It was only after he had pulled the trigger 11 times that Pawley said he heard Williams scream "that the individual that was shot was a police officer." He then saw the cuffs. "I did not recognize the individual as Officer Torbit at any time during this incident."

Officer Craig wrote that she saw Pawley spray the crowd with Mace but that her back was turned when the first shots were fired. She said she turned to see the man on the ground firing up and into the crowd, even as another man was choking him from behind.

"I discharged my service weapon several times at the [man] on the ground who was discharging a handgun," Craig wrote. "Once the [man] stopped discharging his handgun, I stopped. I quickly approached the [man] on the ground and observed a Baltimore Police Department badge hanging around his neck.

"After a few seconds," the officer said in her report, "I realized that the [man] who was discharging his handgun from the ground was Officer Torbit."

The final report from the homicide unit concludes that some bystanders recognized Torbit as a police officer, but it was because they saw him "in a standing position." Some witnesses said they saw his badge as he walked through the parking lot.

But the uniformed officers who fired, the report says, "saw Officer Torbit only as he lay on the ground." A copy of the police dispatch tape does not show a transmission from Officer MacMillan saying a plainclothes officer was in the fight.

The decision by prosecutors not to file charges is only the first of several steps left in the investigation. The officers still face a department investigation of their conduct, to determine whether they followed proper procedures.

And an independent commission appointed by the mayor is reviewing the case and could recommend changes in how the department operates.

Police Commissioner Frederick H. Bealefeld III said through a spokesman that he would not comment until after the commission finished its work. The officers have declined interview requests through their attorneys.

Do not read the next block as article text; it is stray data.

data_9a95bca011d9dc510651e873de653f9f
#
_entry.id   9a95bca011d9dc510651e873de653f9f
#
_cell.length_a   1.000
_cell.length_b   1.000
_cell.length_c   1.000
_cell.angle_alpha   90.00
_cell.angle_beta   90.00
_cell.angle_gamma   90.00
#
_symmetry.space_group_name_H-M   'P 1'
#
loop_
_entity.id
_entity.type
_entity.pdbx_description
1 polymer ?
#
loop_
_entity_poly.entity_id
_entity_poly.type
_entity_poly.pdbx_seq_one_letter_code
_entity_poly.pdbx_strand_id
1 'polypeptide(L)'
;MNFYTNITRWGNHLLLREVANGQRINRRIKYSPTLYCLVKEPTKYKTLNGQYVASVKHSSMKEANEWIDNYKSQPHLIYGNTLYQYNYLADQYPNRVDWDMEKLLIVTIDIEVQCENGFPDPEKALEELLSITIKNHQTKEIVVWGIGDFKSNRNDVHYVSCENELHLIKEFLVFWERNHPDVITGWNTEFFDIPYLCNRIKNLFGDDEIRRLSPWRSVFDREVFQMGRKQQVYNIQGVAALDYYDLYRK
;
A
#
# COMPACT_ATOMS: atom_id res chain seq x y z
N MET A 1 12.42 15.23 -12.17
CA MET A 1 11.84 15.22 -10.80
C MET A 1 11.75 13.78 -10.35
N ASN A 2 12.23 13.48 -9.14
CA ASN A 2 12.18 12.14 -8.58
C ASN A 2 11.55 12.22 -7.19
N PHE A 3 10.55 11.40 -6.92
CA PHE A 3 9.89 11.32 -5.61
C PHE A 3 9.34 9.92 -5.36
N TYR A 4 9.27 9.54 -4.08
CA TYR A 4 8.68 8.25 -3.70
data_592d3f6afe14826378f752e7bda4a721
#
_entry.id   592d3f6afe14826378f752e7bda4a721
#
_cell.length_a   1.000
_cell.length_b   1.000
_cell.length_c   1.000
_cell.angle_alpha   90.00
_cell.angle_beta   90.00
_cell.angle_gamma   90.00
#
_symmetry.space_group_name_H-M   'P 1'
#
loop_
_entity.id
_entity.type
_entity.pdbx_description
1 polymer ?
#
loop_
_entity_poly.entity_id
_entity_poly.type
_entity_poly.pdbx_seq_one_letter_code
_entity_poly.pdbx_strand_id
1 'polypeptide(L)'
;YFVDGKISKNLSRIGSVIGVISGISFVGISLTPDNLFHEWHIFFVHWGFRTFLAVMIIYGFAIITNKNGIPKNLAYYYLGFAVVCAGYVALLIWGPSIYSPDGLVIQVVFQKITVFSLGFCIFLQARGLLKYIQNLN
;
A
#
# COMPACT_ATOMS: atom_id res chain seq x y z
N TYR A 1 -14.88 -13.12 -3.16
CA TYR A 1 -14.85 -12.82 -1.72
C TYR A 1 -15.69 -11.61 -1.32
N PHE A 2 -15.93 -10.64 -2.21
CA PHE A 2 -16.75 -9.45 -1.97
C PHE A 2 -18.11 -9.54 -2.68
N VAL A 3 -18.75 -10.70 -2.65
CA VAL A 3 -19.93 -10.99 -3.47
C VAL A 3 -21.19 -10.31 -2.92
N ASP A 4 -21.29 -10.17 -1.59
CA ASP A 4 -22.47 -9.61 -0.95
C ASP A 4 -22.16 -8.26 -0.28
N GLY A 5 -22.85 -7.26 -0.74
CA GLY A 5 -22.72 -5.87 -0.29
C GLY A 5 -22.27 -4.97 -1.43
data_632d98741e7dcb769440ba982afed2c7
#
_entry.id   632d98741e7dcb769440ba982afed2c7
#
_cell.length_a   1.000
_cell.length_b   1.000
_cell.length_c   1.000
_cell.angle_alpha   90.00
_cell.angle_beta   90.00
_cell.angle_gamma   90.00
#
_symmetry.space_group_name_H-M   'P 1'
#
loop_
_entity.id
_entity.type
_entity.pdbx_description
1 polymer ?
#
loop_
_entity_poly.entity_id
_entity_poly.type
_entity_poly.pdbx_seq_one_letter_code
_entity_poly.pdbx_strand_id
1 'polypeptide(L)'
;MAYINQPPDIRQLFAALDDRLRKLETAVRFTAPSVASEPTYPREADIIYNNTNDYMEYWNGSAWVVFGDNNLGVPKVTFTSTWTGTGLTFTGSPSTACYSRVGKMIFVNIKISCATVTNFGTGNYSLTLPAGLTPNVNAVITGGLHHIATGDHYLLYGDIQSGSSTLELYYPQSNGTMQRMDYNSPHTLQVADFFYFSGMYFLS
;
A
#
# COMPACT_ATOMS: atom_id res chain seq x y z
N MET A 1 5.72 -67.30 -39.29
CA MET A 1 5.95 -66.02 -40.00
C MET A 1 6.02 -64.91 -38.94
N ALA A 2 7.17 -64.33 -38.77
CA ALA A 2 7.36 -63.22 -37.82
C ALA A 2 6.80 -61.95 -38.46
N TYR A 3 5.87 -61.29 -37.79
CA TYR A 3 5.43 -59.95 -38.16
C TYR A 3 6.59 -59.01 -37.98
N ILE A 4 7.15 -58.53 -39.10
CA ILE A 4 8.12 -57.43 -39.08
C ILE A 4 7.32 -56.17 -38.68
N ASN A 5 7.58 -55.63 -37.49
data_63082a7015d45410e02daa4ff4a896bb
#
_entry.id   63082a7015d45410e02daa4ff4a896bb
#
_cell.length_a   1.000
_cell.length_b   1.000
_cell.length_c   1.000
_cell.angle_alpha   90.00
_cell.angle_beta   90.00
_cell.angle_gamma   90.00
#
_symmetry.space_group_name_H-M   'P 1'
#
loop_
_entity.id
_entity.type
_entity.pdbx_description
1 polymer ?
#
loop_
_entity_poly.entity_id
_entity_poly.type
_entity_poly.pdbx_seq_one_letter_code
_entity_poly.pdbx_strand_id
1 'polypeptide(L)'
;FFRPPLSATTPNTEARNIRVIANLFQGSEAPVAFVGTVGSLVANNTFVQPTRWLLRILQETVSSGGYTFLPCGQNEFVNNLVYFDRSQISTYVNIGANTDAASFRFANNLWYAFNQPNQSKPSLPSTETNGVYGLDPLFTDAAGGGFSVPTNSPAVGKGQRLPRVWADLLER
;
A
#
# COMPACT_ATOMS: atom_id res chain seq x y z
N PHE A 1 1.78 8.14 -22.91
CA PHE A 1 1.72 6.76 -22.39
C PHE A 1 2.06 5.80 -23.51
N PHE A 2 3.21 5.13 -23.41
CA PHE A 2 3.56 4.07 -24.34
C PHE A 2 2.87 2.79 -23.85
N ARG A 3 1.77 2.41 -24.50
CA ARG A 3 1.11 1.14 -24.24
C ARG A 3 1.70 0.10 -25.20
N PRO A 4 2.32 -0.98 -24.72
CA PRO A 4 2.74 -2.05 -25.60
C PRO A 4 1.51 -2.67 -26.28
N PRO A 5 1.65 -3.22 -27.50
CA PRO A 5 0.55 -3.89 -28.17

Torbit's family has expressed anger that no criminal charges were filed. A lawyer for Gamble's family said that a video of the incident released last week shows Torbit pushing his client. He said it appears to him that Gamble was fleeing the altercation when he was shot; the police reports say he fled after he was struck by a bullet.

Among the considerations of the independent commission will be how to keep plainclothes officers safe and recognizable.

Some departments don't allow plainclothes officers to respond to large disturbances, where they can be swallowed up by the crowd and easily mistaken for civilians. Seven of the 33 officers who responded to Select Lounge that night were in plainclothes.

Torbit was wearing a dark-colored sweat shirt with a large design on the front and a bullet-resistant vest over a brown thermal long-sleeve shirt. He had on blue jeans and black boots. His badge was on a chain around his neck, his gun was visible in a holster on his right hip and handcuffs were attached to his belt.

He had gone to Select Lounge with his partner, Lt. Charles Clayton, to help shut down the club and clear away unruly patrons. Fights had broken out all evening, and Torbit arrived to see 80 people spilling out of the club and into the parking lot.

Officers were calling for help. There were fisticuffs inside and outside. Then quiet. Then more fights. And more calls for help. Officers from all over the city swarmed into the lot at Paca and Franklin streets; Torbit arrived in an unmarked car, driven by Clayton.

Pawley wrote in his statement that when he first showed up, he recognized Torbit, who was dealing with a loud man who refused to leave the club. Torbit moved the man to the front of the valet line to calm him down. Another officer, Dodge, had a person in handcuffs.

It was then that a woman driving an Acura Legend out of the parking lot brushed Jazzmin Graves, causing her to stumble backward. The report says Graves — who had been at the club celebrating her 24th birthday — demanded the driver stop and hit the car with her high-heeled shoe.

"I don't know if she wasn't paying attention," Graves said in her taped statement to police. "She ain't see me or whatever, but she bump me with her car while she was pulling out. So we start arguing 'cause she didn't even apologize to me."